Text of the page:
While the fantasy surrounding Santa can be a magical experience for a child, how to deal with the consequences of explaining "how a man with infinite resources has left you with less than your peers" can become complicated and send out the wrong message about the child's worth if Santa's yearly rewards don't add up to those of their elementary counterparts.
Many moms and dads dive into research and read everything they come across. There is no right way to handle news of this nature. The moment illness strikes, life becomes split into two sections: before and after. And it's normal to yearn to get back to before. Before was a time of blissful unawareness.
As the nicotine leached out of his system, the emotional outbursts started. Think of the terrible twos except with a terrible two-year-old that could bench press you. He was like someone suffering from Tourettes Syndrome. He would just started swearing and freaking out for no reason. No, I don't want to do the dishes. No, I don't want to go to bed. No. No. No.
I am all for moms who don't take themselves too seriously -- who don't try too hard to be perfect and who accept themselves for who they are, warts and all. I am all for mothers who are 'people' first. Who love who they are and are proud to chase their dreams. Because sometimes we mamas just get lost in this parenting gig, and we wake up 25 years later and wonder who we are.
When my arms were elbow-deep in the toilet this morning, I realized something. The kids called: "Momma, can you please get me a snack?" "Mommy, find my soother!" I kept saying, "You can do it! I'll help you in a second!" After a few minutes of this, they stopped asking. It got very, very quiet. I peeked out of the bathroom.
It's already begun! School has started, so kids are getting sick. We might as well face the inevitable: at some point or other, a virus will strike at the least convenient moment. The question is, how will we handle it? Here are some suggestions for opportunities to bond with your little ones on the days you are 'stuck' at home.
Parenthood is rife with exasperating platitudes, but I've found none quite so off base as this whole "time flies" business. My son, Emile, will not be out of the house before I know it. Those first three months of his life might as well have been millennia. I could not be more grateful to find out that rather than flying away, Emile has kept my perception of time stuck in slow motion.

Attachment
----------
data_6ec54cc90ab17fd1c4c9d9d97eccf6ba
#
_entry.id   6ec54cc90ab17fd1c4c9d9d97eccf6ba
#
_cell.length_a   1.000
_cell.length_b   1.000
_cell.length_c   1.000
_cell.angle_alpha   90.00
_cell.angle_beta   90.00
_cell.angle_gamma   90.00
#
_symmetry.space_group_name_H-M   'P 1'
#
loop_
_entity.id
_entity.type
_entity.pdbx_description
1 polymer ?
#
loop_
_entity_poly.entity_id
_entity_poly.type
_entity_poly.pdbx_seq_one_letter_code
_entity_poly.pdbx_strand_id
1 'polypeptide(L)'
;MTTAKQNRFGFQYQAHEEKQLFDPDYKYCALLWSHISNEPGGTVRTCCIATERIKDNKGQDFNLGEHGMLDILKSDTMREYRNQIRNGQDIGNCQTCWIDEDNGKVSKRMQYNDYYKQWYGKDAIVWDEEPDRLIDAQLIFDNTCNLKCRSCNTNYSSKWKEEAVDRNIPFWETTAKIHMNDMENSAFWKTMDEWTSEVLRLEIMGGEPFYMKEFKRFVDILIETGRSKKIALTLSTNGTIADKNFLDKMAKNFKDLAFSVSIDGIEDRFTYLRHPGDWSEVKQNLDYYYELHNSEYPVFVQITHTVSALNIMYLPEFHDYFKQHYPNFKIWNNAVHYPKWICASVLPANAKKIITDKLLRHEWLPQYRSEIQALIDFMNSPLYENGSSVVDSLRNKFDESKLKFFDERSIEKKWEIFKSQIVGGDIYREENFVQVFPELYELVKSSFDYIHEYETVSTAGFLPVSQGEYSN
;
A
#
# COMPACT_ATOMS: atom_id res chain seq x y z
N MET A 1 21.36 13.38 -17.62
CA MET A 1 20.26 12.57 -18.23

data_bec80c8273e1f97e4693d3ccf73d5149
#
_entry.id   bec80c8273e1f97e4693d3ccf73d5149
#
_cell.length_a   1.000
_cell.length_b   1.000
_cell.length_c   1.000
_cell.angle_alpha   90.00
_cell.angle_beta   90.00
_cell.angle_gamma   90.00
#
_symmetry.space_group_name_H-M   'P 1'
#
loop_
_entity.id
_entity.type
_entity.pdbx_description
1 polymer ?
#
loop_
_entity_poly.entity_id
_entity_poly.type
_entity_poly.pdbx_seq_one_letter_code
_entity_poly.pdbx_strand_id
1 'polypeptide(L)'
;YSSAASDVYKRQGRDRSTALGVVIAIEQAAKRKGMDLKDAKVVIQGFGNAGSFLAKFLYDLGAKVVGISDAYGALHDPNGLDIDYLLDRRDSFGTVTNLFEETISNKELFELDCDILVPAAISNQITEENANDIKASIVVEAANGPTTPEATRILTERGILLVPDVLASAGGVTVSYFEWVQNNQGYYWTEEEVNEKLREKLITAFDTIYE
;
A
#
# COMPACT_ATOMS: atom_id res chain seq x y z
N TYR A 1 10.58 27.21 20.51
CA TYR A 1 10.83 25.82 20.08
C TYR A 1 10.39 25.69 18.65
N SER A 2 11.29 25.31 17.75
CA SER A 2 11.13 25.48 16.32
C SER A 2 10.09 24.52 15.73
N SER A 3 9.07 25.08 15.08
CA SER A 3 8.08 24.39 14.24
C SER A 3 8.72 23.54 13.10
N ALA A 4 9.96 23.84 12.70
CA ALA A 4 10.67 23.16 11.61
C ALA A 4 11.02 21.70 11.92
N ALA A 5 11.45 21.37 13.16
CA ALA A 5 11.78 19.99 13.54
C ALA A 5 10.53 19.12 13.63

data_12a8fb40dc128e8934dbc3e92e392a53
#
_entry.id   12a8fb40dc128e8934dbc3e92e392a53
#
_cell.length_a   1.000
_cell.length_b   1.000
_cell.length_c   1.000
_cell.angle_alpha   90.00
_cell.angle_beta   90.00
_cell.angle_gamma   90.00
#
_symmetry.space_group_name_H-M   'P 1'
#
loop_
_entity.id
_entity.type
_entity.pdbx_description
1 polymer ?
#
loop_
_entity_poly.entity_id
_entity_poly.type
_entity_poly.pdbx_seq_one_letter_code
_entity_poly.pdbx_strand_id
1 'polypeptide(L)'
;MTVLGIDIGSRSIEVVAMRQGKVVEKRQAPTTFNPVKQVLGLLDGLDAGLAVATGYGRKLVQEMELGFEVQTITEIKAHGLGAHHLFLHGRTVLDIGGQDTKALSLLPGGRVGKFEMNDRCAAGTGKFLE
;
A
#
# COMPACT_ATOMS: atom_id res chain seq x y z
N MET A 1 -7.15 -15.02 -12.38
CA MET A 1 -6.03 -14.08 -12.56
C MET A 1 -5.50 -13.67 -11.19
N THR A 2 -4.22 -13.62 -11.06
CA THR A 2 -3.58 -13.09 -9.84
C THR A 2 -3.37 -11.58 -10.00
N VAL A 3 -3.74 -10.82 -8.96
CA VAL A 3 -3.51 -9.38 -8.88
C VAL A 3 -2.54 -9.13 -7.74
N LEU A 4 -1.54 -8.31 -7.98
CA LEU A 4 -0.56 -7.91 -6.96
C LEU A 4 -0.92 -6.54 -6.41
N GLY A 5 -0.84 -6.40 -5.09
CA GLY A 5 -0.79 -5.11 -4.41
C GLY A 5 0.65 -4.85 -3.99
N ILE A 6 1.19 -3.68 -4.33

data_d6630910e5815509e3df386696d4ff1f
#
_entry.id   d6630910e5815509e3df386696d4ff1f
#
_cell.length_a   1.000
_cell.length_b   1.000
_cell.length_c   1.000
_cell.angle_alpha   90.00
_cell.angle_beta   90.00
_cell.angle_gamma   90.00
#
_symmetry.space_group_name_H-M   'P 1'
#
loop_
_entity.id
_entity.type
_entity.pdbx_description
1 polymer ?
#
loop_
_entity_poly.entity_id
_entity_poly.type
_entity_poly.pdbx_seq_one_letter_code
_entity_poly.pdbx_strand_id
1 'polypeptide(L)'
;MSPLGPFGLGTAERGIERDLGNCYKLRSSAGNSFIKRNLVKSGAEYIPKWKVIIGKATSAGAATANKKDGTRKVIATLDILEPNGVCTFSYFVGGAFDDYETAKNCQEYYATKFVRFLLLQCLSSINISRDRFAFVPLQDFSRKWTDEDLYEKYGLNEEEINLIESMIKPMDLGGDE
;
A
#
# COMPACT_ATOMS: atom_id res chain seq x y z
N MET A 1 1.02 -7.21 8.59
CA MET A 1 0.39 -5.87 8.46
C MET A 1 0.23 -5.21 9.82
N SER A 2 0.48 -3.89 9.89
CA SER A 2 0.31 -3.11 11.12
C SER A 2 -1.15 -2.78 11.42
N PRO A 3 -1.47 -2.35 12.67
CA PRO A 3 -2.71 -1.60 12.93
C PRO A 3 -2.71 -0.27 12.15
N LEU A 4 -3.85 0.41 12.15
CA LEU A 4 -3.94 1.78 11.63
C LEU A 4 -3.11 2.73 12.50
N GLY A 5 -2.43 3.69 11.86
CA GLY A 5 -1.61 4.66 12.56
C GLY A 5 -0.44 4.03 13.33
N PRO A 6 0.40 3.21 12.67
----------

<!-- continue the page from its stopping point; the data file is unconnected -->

Parenting is tiring, and fighting your kids' natural tendencies can be exhausting. Growth and change hurt, and there's risk of lasting resentment or shut down if you push kids too hard. But learning and greatness only come with tolerance for pain, and fear, and as parents we need to use the experience our kids don't have to help them push their limits. It's our job.
Hey, parents: Don't sweat the small stuff. Even if you work full-time, bottle feed, don't buy organic food, and never threw your kids gigantic birthday bashes with elephant rides, as long as you are physically and emotionally present for your children -- and provide a safe, stable environment for them -- they'll be just fine.
A new study from Michigan State University shows people who think they can learn from their mistakes have a different brain reaction to errors than those who don't. Children who expect to make mistakes are much more willing to try new things and take on difficult tasks. As a result they're open to learning more both at school and in other environments.
Having a child can be overwhelming, in every possible way. Especially if the child is your first born. You see, kids don't come with a manual. You have to mostly trust your gut, take some advice when needed and sometimes rely on the Internet for a huge chunk of information. I used the internet to Google "How to bathe a three-day-old" because I didn't have much help after my child was born.
American Idol is a great example of what can happen if you aren't honest with your children, and you send them out onto the stage, to fail. My kids are terrible singers. I am a terrible singer. They won't be one of those show contestants who are so painfully awful but are convinced they are the next Kelly Clarkson because their mom said so.
When I was pregnant with my first child, I had a list of all the "dos and don'ts" required for effectively achieving the status of perfect parent. As I swapped my hopes for a career in nursing, and instead chose countless hours of time bonding with my children, in those early days of motherhood when I was stumbling over the educational toys strewn about my home, nobody could have convinced me then that I would become what I am today.
More words were exchanged between us two just the day before. Trying to sort out the tangled web of emotions from the days prior. He, with a hoodie pulled over his face. Me, raw emotions and bundled nerves pleading for answers. Both of us feeling raw and exposed. On a road of good intentions, going nowhere fast.